At first insurgents targeted mainly civil servants, soldiers and police officers. Attacks then spread to businesses that serve soldiers: restaurants, outdoor markets, garages. And now come attacks that seem to have no rationale at all, such as the murder last month of an elephant trainer who was shot seven times by gunmen who had lined up with children to buy tickets for a show.

More than 1,700 people have been killed across Yala, Pattani and Narathiwat -- the only Muslim-majority provinces in this otherwise peaceful, tourist-friendly Buddhist country.

Among them was a teacher gunned down at his blackboard in July as his 4th graders watched in shock, and a Buddhist art teacher clubbed by a village mob in May until her skull shattered.

Teachers may be targets, officials say, because they are symbols of the central government's authority, or be taken hostage to be traded for captured insurgents, or because the militants want to do away with secular schools, sending the message that only Islamic schools -- which have been spared violence -- are safe.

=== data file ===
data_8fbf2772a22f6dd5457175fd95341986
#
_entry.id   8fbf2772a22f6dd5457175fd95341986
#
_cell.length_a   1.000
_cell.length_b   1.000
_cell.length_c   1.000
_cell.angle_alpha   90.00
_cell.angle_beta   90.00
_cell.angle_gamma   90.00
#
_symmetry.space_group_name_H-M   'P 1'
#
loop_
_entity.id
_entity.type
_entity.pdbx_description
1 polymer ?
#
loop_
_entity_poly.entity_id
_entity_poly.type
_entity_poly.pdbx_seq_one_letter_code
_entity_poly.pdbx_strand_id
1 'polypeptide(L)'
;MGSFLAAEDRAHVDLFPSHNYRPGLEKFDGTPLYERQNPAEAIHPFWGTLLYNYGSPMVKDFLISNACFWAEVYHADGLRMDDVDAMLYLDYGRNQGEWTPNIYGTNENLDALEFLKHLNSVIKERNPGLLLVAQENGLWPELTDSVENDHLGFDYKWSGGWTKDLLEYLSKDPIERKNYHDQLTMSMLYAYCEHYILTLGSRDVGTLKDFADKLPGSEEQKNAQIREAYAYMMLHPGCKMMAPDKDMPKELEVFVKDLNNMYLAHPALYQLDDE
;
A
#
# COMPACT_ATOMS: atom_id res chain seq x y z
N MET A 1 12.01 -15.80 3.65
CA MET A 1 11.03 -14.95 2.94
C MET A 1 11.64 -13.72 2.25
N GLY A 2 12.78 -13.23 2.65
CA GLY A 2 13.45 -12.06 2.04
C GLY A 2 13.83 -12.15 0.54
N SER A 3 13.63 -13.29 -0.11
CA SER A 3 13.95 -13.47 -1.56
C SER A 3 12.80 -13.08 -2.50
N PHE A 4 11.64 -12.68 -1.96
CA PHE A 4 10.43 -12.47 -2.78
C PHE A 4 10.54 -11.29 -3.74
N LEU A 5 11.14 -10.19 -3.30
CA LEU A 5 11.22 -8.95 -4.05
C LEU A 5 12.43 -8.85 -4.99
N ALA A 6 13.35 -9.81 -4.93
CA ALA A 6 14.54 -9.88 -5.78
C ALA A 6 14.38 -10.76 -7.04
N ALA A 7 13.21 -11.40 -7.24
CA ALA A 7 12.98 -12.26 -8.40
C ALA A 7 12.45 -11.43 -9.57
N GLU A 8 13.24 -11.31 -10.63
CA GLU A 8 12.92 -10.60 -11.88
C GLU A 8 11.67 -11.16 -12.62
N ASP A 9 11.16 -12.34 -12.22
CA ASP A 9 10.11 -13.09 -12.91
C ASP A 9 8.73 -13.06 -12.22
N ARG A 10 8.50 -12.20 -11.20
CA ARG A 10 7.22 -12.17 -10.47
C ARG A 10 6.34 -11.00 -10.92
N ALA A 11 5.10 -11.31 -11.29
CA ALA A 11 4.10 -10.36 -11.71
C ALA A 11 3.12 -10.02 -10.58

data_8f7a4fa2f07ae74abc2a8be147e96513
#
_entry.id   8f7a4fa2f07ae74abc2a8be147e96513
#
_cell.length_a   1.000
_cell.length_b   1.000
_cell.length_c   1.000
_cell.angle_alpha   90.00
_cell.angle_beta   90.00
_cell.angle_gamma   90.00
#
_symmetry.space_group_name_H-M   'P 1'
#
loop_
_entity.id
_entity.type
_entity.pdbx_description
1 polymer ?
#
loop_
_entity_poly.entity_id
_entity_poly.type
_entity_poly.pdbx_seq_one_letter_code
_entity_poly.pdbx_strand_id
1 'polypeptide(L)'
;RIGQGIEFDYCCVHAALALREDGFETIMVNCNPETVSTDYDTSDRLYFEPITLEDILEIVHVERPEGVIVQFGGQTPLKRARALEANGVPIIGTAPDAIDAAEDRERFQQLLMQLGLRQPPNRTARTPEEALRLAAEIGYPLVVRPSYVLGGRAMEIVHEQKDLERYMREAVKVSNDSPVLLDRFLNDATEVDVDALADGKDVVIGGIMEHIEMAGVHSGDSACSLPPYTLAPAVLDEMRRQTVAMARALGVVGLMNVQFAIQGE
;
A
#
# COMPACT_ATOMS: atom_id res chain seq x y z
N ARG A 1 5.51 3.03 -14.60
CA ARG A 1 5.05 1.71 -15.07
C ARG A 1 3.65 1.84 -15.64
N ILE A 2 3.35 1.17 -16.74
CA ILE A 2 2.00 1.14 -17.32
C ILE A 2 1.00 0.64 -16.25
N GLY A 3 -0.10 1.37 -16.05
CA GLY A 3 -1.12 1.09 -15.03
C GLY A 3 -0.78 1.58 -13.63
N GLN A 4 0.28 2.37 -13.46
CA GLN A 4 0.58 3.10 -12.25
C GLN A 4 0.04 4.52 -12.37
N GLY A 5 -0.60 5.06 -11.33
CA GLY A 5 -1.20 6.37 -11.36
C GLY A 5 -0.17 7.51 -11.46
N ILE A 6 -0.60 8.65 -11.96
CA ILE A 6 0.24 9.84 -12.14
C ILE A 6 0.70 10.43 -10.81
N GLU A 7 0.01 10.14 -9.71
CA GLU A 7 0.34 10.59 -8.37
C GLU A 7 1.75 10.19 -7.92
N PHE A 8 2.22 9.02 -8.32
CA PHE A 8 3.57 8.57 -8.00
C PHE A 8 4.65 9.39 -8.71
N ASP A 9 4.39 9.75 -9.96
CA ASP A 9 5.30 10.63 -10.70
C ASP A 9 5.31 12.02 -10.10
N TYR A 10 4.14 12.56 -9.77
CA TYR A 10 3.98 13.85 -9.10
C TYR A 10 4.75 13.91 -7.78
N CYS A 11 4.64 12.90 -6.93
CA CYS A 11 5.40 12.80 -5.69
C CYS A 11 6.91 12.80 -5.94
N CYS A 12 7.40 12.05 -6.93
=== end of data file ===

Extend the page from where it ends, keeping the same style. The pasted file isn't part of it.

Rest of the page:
But almost everything about this insurgency is a mystery. It isn't clear whether the militants want a separate Islamic state in what was a Malay sultanate where insurgent violence has waxed and waned over the past century. No goals are stated, no responsibility is claimed for attacks, and no allegiance to foreign Islamic groups is declared. Authorities insist the uprising is purely domestic, but have been unable to arrest any leaders. They have flooded the area with 20,000 troops, but some local officials compare the predicament to that of the U.S. military in Iraq.

Lately militants have unleashed a wave of coordinated bombings every few weeks that kill sparingly but suggest a new level of sophistication and determination. Less than two weeks ago 22 banks were bombed simultaneously, dealing a potentially devastating blow to the local economy.

"Of course teachers should not be carrying guns, but they need to protect themselves," said Srisompob Jitipirmosri, a political science professor at Prince of Songkhla University in Pattani province who tracks the violence. . . .

Thanks to Don Kates for sending this to me.



Teachers carry guns in classroom in part of India